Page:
Michio Kushi

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Michio Kushi

Michio Kushi (久司 道夫, Kushi Michio); born 17 May 1926 in Japan, died December 28, 2014, helped to introduce modern macrobiotics to the United States in the early 1950s. He lectured all over the world at conferences and seminars about philosophy, spiritual development, health, food, and diseases.

Background[edit]

After World War II, Kushi studied in Japan with macrobiotic educator, George Ohsawa. Since coming to America in 1949, Michio Kushi and Aveline Kushi, his wife, founded Erewhon Natural Foods, the East West Journal, the East West Foundation, the Kushi Foundation, One Peaceful World, and the Kushi Institute. They had written over 70 books.

Kushi studied law and international relations at the University of Tokyo, and after coming to America, he continued his studies at Columbia University in New York City. Aveline preceded him in death (2001), as did their daughter (1995). Michio Kushi lived in Brookline, Massachusetts. He is survived by his second wife (Midori), four sons from his first marriage, and the resulting fourteen grandchildren and two great grandchildren. He died of pancreatic cancer at the age of 88.[1][2]

Achievements[edit]

Former Kushi Institute building at 17 Station Street in Brookline Village, in background, adjacent to Brookline, MA MBTA D-Train stop
  • 1994 Kushi received the Award of Excellence from the United Nations Society of Writers.[3]
  • 1999 Mentioned in the Congressional record in recognition of the dedication and hard work to educate the world about the benefits of a macrobiotic diet.[4]
  • 1999 The Smithsonian Institution's National Museum of American History opened a permanent collection on macrobiotics and alternative health care in his name. The title of the collection is the "Michio and Aveline Kushi Macrobiotics Collection." It is located in the Archives Center.

Michio and his first wife Aveline were founders of The Kushi Institute, now in Becket, Massachusetts, but formerly in a converted factory building in Brookline Village, Massachusetts, adjacent to Mission Hill, Boston.

For their "extraordinary contribution to diet, health, and world peace, and for serving as powerful examples of conscious living", they were awarded the Peace Abbey Courage of Conscience Award in Sherborn, Massachusetts, on October 14, 2000.[5]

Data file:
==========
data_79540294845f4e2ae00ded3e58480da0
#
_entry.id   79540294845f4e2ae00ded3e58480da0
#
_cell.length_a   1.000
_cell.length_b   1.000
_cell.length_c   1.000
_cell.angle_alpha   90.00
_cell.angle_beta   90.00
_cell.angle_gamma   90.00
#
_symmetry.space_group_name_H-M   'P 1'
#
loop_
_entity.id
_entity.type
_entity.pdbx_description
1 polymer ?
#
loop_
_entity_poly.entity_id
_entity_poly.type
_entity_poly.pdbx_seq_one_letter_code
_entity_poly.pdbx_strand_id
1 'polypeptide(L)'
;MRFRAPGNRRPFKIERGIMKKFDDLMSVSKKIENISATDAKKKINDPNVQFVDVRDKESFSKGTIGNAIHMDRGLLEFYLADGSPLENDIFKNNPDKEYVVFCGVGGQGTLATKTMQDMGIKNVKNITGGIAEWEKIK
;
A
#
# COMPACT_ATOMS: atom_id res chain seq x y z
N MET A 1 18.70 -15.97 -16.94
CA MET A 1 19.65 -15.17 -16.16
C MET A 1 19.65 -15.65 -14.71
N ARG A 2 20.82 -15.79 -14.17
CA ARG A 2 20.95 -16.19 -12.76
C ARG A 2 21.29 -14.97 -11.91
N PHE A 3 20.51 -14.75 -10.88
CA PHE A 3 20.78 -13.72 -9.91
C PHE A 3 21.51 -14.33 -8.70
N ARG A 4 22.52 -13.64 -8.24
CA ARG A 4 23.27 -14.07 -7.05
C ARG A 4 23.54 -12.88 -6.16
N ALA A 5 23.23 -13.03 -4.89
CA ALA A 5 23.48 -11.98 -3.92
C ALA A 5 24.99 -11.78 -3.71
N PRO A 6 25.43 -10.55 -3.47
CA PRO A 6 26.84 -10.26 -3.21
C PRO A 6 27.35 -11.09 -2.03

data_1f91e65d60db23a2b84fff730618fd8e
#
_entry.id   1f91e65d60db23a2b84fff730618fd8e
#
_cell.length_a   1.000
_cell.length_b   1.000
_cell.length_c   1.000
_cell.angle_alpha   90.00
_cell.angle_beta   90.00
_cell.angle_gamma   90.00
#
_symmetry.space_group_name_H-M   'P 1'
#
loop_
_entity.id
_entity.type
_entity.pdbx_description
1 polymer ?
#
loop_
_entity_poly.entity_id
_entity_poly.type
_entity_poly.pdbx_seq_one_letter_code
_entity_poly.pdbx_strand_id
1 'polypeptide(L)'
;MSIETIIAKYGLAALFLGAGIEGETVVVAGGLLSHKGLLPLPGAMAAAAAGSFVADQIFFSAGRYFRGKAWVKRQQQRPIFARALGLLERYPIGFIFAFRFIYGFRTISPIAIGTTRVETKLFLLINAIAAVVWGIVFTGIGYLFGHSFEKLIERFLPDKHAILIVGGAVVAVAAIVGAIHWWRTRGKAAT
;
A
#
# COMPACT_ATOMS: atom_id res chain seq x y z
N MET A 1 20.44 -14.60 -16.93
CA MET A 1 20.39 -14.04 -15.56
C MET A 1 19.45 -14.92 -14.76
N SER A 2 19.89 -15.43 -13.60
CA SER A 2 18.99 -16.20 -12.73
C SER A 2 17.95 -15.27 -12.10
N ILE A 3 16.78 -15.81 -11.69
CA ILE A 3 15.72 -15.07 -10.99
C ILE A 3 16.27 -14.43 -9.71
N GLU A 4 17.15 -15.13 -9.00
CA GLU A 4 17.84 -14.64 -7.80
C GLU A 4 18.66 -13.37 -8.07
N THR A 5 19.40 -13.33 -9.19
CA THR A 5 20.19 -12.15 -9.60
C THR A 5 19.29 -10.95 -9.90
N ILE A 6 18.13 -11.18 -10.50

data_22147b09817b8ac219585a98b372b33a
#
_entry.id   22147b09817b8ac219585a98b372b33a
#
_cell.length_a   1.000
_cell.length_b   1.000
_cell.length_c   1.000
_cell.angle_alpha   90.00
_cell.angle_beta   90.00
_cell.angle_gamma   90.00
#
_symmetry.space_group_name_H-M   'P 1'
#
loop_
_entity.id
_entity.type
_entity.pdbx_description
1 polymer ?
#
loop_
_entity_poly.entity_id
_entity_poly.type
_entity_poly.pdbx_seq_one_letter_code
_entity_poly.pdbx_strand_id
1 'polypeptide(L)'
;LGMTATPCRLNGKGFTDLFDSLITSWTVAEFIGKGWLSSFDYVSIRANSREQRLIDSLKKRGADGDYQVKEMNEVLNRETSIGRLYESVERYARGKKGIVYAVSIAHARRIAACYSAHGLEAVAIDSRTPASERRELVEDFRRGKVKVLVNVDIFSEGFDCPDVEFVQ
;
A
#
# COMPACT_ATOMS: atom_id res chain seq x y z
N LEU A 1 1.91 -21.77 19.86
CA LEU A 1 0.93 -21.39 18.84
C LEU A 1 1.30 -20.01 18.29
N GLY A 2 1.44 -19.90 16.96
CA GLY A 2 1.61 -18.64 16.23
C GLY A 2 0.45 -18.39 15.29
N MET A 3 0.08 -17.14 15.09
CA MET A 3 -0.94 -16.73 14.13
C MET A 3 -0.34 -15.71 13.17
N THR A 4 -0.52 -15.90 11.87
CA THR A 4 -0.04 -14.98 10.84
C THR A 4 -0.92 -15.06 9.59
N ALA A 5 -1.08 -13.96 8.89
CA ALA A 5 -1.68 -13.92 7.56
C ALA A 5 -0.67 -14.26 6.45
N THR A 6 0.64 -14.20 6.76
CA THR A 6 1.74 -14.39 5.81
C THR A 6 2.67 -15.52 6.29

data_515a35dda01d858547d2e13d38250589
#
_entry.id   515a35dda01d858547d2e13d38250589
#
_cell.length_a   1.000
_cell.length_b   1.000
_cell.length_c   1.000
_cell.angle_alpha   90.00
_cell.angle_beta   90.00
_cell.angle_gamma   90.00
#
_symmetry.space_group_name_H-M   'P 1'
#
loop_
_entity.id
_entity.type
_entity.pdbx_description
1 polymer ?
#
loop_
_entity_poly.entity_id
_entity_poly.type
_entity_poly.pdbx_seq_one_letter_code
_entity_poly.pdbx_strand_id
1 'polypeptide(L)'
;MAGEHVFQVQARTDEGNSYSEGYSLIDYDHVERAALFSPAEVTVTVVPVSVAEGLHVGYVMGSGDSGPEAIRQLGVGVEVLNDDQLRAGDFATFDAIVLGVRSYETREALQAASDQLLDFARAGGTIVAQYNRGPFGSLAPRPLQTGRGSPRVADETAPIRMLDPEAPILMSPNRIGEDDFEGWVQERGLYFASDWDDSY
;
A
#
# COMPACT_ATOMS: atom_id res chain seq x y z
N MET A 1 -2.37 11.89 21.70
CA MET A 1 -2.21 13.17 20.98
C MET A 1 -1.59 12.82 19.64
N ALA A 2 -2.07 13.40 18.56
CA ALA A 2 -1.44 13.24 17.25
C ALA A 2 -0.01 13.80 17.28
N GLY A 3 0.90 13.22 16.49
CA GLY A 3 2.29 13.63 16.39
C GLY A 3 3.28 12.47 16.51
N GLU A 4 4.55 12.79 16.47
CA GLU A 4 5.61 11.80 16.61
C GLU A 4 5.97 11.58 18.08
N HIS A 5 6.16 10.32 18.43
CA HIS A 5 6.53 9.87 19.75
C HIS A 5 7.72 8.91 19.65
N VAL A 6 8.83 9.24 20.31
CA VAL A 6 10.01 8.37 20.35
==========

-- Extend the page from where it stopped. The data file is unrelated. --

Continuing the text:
Books[edit]

  • 1976 Introduction to Oriental Diagnosis. Red Moon Publications. ISBN 9780906111000
  • 1977 The book of Macrobiotics. Japan Publications ISBN 9780870403811
  • 1979 The book of Do-In. Japan publications. ISBN 9780870403828
  • 1979 Natural Healing Through Macrobiotics. Japan Publications; (December 1979) ISBN 9780870404573
  • 1980 How to See Your Health: Book of Oriental Diagnosis. Japan Publications (USA) (December 1980) ISBN 9780870404672
  • 1982 Cancer and heart disease : the macrobiotic approach to degenerative disorders Jpan publications. ISBN 9780870405150
  • 1983 Your Face Never Lies. Wayne; (May 1, 1983) ISBN 9780895292148
  • 1983 Macrobiotic pregnancy and care of the newborn. Japan publications. ISBN 9780870405310
  • 1983 The Cancer Prevention Diet. St Martin's Press. ISBN 9780722515402
  • 1985 Macrobiotic diet. Japan publications. ISBN 9780870405358
  • 1985 Diabetes and hypoglycaemia : a natural approach. Japan publications. ISBN 9780870406157
  • 1986 Macrobiotic child care and family health. Japan publications. 1986. ISBN 9780870406126
  • 1986 On the Greater View: Collected Thoughts and Ideas on Macrobiotics and Humanity. Wayne NJ. ISBN 9780895292698
  • 1990 The Gentle Art of Making Love. Avery Pub Group (May 1990) ISBN 9780895294357
  • 1991 The macrobiotic approach to cancer. Garden City Park. ISBN 9780895294869
  • 1991 Macrobiotics and Oriental medicine. Japan publications ISBN 9780870406591
  • 1992 The gospel of peace : Jesus's teachings of eternal truth. Japan publications. ISBN 9780870407970[6]

References[edit]

External links[edit]